Personal History is the autobiography of Washington Post publisher Katharine Graham. It was published in 1997 and won the 1998 Pulitzer Prize for Biography or Autobiography, receiving widespread critical acclaim for its candour in dealing with her husband's mental illness and the challenges she faced in a male-dominated working environment.
The main themes of the book include:
- Graham's complex and often difficult relationship with her mother;
- her family's involvement with The Washington Post from 1933 onwards;
- her relationship with her husband Philip Graham;
- Graham and Phil's relationships with John F. Kennedy and Lyndon Johnson, especially Johnson's appointment as Kennedy's running-mate;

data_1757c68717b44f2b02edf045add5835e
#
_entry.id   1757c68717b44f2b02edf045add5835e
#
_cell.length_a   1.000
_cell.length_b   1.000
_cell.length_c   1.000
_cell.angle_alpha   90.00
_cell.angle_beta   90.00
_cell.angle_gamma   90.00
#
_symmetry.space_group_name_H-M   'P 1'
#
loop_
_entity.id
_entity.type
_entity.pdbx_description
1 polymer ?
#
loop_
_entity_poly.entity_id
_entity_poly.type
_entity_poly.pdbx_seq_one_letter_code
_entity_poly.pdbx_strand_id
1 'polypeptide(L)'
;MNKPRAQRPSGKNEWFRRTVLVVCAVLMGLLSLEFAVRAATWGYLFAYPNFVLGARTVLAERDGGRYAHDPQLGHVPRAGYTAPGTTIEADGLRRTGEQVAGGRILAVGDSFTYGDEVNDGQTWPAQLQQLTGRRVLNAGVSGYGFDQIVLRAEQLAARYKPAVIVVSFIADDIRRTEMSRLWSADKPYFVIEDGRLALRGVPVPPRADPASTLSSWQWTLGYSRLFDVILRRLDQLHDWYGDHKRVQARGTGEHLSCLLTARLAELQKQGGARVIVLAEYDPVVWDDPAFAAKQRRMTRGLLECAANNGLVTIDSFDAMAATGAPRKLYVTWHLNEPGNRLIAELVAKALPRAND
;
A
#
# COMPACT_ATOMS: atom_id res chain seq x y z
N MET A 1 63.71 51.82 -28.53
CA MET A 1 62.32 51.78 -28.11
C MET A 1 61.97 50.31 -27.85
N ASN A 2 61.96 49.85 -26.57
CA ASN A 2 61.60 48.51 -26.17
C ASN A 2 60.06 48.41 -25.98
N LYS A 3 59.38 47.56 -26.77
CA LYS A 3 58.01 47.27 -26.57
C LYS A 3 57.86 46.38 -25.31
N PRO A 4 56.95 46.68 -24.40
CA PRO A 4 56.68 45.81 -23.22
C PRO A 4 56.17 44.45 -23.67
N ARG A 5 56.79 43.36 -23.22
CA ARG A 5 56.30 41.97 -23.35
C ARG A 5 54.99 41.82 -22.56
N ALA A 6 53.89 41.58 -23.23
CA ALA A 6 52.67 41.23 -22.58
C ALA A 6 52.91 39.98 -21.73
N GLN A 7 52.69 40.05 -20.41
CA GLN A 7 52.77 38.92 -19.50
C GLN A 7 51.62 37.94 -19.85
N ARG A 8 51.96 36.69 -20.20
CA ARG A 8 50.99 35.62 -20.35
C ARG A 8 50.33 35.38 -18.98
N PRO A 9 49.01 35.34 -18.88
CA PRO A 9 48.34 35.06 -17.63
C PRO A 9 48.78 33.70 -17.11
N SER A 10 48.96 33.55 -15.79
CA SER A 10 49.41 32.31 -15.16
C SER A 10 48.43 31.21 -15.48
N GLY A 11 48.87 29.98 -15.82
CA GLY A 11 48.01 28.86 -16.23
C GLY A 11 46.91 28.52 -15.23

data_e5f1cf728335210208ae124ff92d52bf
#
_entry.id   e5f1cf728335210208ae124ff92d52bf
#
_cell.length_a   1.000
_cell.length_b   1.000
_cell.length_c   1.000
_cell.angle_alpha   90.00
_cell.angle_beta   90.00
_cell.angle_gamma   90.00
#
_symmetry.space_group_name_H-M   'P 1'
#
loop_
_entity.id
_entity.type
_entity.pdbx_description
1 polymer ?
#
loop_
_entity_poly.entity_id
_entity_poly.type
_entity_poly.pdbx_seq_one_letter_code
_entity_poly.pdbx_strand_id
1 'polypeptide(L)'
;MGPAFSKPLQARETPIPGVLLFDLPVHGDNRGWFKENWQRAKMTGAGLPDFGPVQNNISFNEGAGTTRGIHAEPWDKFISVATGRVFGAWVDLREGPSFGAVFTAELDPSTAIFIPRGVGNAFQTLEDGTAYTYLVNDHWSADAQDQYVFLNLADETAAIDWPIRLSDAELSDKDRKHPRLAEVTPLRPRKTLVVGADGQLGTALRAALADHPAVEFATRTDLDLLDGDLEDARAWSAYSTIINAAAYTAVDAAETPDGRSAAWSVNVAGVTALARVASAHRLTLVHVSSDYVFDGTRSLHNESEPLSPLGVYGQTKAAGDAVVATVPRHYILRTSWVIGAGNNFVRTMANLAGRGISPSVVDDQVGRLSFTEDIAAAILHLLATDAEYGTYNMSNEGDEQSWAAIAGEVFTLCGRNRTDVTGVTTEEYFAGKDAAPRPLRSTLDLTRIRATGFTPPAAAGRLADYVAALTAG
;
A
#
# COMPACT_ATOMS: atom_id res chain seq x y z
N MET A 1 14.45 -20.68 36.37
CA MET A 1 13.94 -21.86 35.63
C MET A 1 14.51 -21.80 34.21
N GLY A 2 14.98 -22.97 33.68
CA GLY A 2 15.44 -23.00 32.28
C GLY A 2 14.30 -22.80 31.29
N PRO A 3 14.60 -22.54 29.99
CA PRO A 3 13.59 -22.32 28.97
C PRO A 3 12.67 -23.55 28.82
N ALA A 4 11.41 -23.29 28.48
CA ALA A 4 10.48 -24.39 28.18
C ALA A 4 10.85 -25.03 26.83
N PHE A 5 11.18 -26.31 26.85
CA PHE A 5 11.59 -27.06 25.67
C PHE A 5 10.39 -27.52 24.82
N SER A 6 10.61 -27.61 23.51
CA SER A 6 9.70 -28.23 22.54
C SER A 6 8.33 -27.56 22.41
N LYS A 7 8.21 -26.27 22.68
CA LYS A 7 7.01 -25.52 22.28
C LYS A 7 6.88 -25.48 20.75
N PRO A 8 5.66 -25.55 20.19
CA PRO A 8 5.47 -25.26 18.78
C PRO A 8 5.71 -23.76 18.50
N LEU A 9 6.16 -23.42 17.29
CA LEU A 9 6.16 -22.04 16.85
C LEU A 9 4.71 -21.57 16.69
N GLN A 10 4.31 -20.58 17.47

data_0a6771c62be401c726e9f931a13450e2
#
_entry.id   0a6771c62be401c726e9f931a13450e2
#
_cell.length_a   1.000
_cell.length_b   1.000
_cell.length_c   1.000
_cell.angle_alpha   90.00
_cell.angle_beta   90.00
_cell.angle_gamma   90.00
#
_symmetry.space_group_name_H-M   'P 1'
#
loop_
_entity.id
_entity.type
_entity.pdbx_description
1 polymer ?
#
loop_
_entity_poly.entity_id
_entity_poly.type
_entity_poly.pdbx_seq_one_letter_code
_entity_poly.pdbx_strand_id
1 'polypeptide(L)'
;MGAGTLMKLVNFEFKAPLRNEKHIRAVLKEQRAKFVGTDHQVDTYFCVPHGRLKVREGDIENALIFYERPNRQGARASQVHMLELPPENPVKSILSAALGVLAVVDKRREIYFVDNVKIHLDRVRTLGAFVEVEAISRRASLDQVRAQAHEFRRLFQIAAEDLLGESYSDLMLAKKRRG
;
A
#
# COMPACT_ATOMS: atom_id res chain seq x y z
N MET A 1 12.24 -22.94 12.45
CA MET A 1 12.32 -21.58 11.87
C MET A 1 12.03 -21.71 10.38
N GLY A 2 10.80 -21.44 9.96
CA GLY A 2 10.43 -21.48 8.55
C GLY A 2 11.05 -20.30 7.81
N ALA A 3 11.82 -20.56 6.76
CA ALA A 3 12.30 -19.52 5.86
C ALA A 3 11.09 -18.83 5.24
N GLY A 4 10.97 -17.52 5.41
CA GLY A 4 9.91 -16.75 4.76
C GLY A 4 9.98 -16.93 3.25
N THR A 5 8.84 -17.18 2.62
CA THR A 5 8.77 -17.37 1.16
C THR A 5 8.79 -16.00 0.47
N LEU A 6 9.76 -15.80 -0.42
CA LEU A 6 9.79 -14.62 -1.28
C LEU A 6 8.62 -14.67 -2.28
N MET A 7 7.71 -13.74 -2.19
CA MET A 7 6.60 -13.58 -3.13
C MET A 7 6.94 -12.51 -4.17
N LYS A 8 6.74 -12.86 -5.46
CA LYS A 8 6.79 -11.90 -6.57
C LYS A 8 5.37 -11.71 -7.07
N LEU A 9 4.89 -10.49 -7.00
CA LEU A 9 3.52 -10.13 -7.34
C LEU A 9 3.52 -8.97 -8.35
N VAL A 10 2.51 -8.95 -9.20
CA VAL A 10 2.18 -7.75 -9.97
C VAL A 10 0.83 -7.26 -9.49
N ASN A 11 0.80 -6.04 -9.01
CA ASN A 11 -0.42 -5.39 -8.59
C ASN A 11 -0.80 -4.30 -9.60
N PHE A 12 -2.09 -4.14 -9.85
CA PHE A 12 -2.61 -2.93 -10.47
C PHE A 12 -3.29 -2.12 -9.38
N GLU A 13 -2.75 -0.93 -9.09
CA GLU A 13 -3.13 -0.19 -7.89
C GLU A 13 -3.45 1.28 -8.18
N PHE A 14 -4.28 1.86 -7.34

- Phil's mental illness and eventual suicide;
- Graham's evolution from a housewife to the chairman of a major publishing company;
- her growing awareness of feminist issues;
- the legal battle over the Pentagon Papers;
- The Post's coverage of Watergate; and
- her relationship to the labor movement, first as an activist, then as a reporter, then with the strikes at the Post, most notably the 1975–1976 pressmen's strike.
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